In a “statement of candidacy” on the CIRM Web site, Klein indicated he was needed at the agency to handle a sudden, new quasi-crisis that requires action next month. And in an effort to make it easy for directors to choose him at their meeting tomorrow at Stanford University, he also reduced his proposed term to three to six months, down from 12 months. However, he did not renew his pledge not to take a salary, which could hit $529,000 annually.
Several items concerning Klein's candidacy were fresh in the statement. One was the financial warning from Klein, who portrays himself as something of an expert on government bond financing. He said that the agency needed to move swiftly on new issuance of new state bonds, CIRM's only source of financing.
At their meeting just last Wednesday, CIRM directors heard no mention of the problem, only a routine budget presentation with no indication that quick action was needed.
But in his message dated yesterday, Klein said it was “essential”for CIRM to quickly provide assurances of “reliability of our funding.” He wrote,
“The (state) Treasurer's office has just informed us that the next California Stem Cell Research and Cures Finance Committee meeting must be held in January 2011. Recent applications for clinical trial rounds and the acceleration of our funding commitments on our other programs require an immediate focus on this issue, given there may not be another opportunity until late 2011 to authorize additional bond funding.”Klein also said that “our collaborative funding partner nations” require early next year “assurances of our future performance.”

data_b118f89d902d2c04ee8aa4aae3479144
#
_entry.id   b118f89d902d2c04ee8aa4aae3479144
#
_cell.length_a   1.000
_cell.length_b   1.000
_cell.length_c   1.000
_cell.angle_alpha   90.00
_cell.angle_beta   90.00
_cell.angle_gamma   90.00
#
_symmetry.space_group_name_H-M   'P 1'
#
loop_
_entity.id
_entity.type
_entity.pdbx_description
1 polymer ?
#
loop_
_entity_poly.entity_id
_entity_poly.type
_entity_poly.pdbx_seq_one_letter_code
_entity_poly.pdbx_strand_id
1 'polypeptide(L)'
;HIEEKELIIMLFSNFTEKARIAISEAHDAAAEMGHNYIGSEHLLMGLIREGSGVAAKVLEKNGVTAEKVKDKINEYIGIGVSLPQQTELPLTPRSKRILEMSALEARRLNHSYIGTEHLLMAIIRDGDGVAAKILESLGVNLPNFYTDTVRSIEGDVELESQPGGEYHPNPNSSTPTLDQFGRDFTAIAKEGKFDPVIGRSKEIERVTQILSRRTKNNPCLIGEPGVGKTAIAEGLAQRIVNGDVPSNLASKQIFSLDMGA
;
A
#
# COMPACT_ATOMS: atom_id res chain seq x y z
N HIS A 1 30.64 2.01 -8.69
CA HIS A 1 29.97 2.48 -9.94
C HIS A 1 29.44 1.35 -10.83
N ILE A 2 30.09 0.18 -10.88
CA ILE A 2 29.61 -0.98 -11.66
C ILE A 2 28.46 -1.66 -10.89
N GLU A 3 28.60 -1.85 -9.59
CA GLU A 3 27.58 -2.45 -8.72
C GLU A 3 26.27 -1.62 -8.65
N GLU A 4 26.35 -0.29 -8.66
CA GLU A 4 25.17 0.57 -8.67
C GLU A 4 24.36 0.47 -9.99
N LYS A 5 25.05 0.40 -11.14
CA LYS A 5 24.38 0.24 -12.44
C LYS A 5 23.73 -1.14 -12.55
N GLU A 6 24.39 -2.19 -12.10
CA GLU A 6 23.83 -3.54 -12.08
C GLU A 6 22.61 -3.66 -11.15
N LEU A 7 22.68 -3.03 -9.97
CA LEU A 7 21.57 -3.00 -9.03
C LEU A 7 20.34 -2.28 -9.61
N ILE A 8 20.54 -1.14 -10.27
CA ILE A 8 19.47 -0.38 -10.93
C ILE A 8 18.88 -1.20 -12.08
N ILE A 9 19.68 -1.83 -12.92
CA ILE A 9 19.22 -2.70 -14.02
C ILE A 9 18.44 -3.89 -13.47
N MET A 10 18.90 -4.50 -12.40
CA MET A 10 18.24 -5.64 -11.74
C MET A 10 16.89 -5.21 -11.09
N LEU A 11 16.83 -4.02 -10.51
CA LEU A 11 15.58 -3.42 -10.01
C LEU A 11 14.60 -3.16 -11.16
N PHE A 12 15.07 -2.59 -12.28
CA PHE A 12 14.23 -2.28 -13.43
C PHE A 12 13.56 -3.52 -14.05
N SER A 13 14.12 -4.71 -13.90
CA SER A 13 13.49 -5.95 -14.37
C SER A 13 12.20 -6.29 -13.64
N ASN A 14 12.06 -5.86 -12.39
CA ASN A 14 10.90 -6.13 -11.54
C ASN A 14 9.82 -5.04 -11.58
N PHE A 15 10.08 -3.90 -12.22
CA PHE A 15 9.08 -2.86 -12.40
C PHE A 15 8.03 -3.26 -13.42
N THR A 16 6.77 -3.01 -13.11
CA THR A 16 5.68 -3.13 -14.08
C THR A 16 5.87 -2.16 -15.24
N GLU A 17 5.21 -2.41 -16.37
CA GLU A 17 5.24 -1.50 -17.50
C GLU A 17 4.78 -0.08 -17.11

It is not the first time Klein has sprung a January financial surprise on directors. In January 2009, he unveiled a critical bond funding problem that directors also had not been informed about earlier.
(See here, here and here.)
Another new item in the candidacy statement was Klein's promise to only serve three to six months, although it is not clear that the board can elect a chairman for anything less than the six years specified by law. Previously Klein promised to serve only 12 months. Significantly, in the otherwise fairly detailed document, he did not renew his promise not to take a salary. Currently he receives $150,000 for halftime work and is entitled up to $529,000 annually
Klein, a Palo Alto real estate investment banker, additionally backed away from his position that he can only be replaced by a nationally known scientist. Instead, he said he would work with the board to develop criteria for selection of a new chair.
Klein also pledged to “change the communications paradigm,” which encompasses the agency's public relations efforts. He cited an example of a 3 million, “affinity group” email effort during the 2004 election campaign for Prop. 71 as something he would like to replicate. Klein said that CIRM's communications should be changed “from our highly refined scientific focus (with emerging, quality public components) to a broad and innovative program that will be meet our obligation to inform all Californians of the milestones of progress we have achieved.”